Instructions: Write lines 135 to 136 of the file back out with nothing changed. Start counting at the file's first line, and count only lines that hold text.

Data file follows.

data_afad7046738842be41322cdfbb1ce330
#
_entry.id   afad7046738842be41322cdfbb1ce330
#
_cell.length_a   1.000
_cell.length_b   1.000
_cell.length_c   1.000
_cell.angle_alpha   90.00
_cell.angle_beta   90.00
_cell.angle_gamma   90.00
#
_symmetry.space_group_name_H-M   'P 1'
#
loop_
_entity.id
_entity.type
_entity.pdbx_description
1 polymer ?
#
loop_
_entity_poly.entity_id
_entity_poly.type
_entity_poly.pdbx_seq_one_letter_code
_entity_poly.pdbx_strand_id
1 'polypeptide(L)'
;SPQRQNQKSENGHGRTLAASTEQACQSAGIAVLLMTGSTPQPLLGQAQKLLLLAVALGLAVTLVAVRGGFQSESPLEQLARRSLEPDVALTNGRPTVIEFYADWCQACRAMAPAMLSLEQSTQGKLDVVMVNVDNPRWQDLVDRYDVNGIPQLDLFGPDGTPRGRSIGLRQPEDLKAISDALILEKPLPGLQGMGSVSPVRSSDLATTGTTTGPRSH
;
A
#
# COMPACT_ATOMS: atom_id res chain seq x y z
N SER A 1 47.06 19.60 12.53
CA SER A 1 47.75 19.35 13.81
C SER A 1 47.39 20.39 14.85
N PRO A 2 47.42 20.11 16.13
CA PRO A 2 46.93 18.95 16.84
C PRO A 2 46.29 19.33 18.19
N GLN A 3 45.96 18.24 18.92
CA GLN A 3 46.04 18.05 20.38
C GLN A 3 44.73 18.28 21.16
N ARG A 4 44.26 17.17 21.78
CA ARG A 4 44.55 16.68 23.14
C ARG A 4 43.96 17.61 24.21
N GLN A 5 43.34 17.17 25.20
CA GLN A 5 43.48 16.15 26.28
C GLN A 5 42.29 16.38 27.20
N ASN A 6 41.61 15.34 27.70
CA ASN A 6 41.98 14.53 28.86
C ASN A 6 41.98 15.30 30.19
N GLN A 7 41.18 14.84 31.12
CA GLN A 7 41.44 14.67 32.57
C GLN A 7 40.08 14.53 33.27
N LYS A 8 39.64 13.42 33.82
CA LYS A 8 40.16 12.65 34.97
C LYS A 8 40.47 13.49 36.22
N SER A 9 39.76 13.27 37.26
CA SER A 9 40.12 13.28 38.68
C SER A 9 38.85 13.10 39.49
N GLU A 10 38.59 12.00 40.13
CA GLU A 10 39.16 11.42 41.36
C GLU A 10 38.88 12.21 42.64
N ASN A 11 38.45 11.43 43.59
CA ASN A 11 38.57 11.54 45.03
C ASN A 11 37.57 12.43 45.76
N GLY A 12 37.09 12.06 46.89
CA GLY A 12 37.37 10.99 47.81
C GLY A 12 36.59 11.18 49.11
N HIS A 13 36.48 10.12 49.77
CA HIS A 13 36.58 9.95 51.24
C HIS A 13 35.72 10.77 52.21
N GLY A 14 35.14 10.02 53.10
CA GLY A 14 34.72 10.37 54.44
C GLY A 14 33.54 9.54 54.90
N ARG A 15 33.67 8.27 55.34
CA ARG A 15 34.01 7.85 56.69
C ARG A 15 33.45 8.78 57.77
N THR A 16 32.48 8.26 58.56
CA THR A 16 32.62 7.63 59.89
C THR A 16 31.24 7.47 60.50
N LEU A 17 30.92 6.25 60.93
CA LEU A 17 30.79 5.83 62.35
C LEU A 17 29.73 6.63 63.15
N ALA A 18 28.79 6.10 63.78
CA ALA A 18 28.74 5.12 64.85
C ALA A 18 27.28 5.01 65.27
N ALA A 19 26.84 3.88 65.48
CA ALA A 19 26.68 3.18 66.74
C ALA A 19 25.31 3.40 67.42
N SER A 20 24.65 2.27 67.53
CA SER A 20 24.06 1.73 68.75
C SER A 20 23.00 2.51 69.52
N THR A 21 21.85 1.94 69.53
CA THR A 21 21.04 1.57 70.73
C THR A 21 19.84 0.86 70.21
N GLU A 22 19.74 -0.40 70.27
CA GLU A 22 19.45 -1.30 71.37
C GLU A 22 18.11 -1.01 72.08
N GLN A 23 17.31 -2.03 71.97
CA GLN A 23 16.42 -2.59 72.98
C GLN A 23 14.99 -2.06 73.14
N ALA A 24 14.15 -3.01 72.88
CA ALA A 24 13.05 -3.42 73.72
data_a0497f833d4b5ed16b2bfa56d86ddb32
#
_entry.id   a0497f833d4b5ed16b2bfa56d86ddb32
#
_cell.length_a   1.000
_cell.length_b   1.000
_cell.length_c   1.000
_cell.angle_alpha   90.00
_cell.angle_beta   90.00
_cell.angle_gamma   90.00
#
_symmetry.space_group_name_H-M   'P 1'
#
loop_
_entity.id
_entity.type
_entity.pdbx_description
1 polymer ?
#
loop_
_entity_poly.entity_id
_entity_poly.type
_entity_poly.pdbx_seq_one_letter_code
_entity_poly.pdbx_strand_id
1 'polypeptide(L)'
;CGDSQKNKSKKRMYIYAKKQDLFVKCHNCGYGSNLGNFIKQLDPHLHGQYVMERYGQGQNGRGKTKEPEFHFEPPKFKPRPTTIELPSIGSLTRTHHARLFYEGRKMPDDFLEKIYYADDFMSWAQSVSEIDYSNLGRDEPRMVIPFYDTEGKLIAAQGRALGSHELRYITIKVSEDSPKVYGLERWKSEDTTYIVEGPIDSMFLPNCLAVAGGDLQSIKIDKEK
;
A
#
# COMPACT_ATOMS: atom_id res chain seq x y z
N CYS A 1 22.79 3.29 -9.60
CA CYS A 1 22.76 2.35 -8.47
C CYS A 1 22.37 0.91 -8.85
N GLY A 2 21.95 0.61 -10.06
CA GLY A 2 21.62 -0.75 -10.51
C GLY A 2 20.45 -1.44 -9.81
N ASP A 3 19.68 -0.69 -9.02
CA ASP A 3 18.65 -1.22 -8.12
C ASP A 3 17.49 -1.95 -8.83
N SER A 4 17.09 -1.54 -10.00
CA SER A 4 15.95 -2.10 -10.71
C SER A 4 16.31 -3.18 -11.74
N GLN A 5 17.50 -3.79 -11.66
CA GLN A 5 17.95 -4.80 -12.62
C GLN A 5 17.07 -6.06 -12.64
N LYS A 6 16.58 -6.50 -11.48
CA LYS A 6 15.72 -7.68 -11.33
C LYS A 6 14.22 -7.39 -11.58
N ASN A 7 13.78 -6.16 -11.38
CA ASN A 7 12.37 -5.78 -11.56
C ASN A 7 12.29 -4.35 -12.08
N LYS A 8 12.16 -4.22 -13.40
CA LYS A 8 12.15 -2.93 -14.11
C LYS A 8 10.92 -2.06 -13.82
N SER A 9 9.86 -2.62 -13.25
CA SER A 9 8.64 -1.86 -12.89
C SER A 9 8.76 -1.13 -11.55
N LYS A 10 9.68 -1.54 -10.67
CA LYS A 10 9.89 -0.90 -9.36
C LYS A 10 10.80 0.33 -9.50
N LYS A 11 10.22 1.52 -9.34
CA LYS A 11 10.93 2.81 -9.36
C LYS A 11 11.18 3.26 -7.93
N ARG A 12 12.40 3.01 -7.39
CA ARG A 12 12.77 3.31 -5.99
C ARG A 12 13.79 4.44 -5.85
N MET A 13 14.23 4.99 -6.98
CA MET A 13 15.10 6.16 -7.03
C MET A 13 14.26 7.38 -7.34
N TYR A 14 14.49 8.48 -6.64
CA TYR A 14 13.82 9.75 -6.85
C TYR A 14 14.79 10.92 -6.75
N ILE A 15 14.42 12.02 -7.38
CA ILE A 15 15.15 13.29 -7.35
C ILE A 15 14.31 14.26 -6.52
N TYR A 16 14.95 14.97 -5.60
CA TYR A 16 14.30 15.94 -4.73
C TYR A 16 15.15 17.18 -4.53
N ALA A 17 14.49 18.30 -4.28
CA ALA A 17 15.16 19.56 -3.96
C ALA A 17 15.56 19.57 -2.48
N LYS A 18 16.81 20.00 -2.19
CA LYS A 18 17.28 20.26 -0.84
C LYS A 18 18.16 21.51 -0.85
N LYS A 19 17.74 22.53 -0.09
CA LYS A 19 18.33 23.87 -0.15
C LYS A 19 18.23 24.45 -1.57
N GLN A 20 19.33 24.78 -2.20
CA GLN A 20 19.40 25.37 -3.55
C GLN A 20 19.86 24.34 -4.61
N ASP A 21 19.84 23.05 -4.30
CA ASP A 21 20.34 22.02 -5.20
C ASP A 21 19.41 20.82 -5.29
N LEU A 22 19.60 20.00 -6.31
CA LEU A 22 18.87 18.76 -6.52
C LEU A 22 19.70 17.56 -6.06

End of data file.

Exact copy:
N GLY A 2 21.95 0.61 -10.06
CA GLY A 2 21.62 -0.75 -10.51